BLM’s Contentious Southern Oregon Timber Sales Postponed A Third Time

MEDFORD, Ore. — The federal Bureau of Land Management (BLM) postponed two contentious timber sales in Southern Oregon’s Applegate Valley on Monday for a third time. Opposed since at least 2022 by environmental groups, they argue that commercial logging will increase wildfire risk. Including old-growth forests, the plan to sell timber has also gone ahead without proper environmental review according to environmentalists.

Kyle Sullivan- BLM public affairs specialist indicated that it’s common for timber sales to be delayed, and confirmed that BLM will still be moving forward with the timber sales in late April. BLM sees the project as necessary to reduce forest density, helping to slow the spread of wildfires.

A first under Medford BLM’s new forest management plan- known as the Integrated Vegetation Management Plan or IVM, the timber sales are intended to speed up approval of forest treatment projects and ultimately improve forest resilience.


Why Are The Timber Sales Being Opposed?

George Sexton- conservation director for Klamath-Siskiyou Wildlands Center of Ashland, a conservation group suing to stop the sales, indicated that it appeared that the BLM is not very confident in the legality of the sales. The KS Wild lawsuit- supported by Cascadia Wildlands, Oregon Wild, and the Soda Mountain Wilderness Council could force the BLM to undertake a more thorough environmental review of the projects before the timber is put up for sale. Oral arguments are scheduled for early April.

Sexton pointed out that the IVM plan cuts out opportunities for public comment, fast-tracking the logging of old-growth forests, and destroying the natural habitat for the endangered northern spotted owl. Broadly speaking, KS Wild supports addressing the small-diameter low-elevation Douglas Fir mortality crisis, but would like to see the areas affected managed as oak woodlands, as these trees stand a better chance when faced with drought and climate change.

He does not believe that the timber industry or BLM will support converting low-elevation timber plantations into oak woodlands but feels that addressing climate change is overdue. He hopes that the crisis is a wake-up call to the BLM to stop creating dense young Douglas-fir plantations across Southern Oregon.


Why Are The Timber Sales Necessary?

Lisa Meredith, a BLM silviculturist, finds the die-off of the trees- which creates a fire risk, shocking. She indicated that if the trees are logged before they deteriorate, they could be sold,  and this would help with logging costs. As soon as the trees turn red, they need to be milled in under a year.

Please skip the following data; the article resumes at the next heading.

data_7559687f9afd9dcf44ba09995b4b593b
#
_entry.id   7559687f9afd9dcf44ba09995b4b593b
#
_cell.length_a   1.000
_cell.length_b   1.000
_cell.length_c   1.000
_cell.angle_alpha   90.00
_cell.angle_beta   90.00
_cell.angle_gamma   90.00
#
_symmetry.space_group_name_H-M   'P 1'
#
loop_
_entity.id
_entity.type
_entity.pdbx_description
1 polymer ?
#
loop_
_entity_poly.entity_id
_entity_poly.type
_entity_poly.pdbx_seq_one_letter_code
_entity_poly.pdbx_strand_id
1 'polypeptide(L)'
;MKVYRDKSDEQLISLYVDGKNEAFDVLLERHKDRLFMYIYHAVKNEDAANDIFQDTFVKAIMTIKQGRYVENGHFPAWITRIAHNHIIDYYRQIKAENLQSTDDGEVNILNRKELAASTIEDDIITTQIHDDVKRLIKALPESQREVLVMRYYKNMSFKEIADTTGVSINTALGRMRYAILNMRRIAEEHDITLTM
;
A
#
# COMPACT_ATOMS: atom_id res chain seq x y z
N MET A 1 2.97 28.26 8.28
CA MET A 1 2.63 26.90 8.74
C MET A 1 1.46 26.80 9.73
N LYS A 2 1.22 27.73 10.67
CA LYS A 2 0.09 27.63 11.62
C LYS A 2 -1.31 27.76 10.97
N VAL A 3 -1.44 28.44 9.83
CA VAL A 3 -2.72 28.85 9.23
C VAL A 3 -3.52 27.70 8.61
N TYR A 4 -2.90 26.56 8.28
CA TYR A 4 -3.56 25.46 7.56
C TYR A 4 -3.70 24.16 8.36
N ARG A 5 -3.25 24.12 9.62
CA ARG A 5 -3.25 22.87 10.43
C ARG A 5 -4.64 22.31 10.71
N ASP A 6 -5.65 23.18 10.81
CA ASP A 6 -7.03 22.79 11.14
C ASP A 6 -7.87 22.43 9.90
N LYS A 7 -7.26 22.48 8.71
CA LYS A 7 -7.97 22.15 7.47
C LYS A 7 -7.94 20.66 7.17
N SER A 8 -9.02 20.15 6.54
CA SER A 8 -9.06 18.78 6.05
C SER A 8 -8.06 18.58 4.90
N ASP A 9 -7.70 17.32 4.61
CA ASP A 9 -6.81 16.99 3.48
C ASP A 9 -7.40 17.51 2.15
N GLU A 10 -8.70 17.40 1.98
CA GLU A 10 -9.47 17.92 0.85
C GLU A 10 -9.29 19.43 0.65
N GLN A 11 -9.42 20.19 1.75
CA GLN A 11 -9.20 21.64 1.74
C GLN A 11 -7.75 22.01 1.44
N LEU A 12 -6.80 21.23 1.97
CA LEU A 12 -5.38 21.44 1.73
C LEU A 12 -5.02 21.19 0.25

A fire manager with the BLM, Chris Glode, said they wanted to get to work quicker and more safely. “Public safety is the driver behind this,” he said, as dead trees are a fall hazard. They can block access for emergency personnel and local residents.

A forest entomologist who works for the Forest Service, Laura Lowrey, said that climate change is adding to the drier conditions and heat. The resulting drought stresses the trees, leaving them vulnerable to beetle infestations that can hasten their death. They are currently already weakened, as the affected trees that are being targeted by the project are in areas with less than 35 inches of annual precipitation.

A communications specialist with the BLM, Kyle Sullivan conceded that BLM’s motives have been questioned at times, but confirmed that their priority is the protection of the forest for generations to come. As part of its operations, BLM has historically logged its properties.

According to Sullivan, BLM has been getting more requests from logging companies to delay timber sales. They would prefer the sales to be held closer to when logging would begin in May. There may be value in this as auctioning closer to when operations will begin, the timber value is better aligned with the harvest.

Opening over 80 acres of forestland in the Apple Valley, the proposed Late Mungers and Penn Butte timber auctions were scheduled to take place on January 25, but have been rescheduled for April 25.


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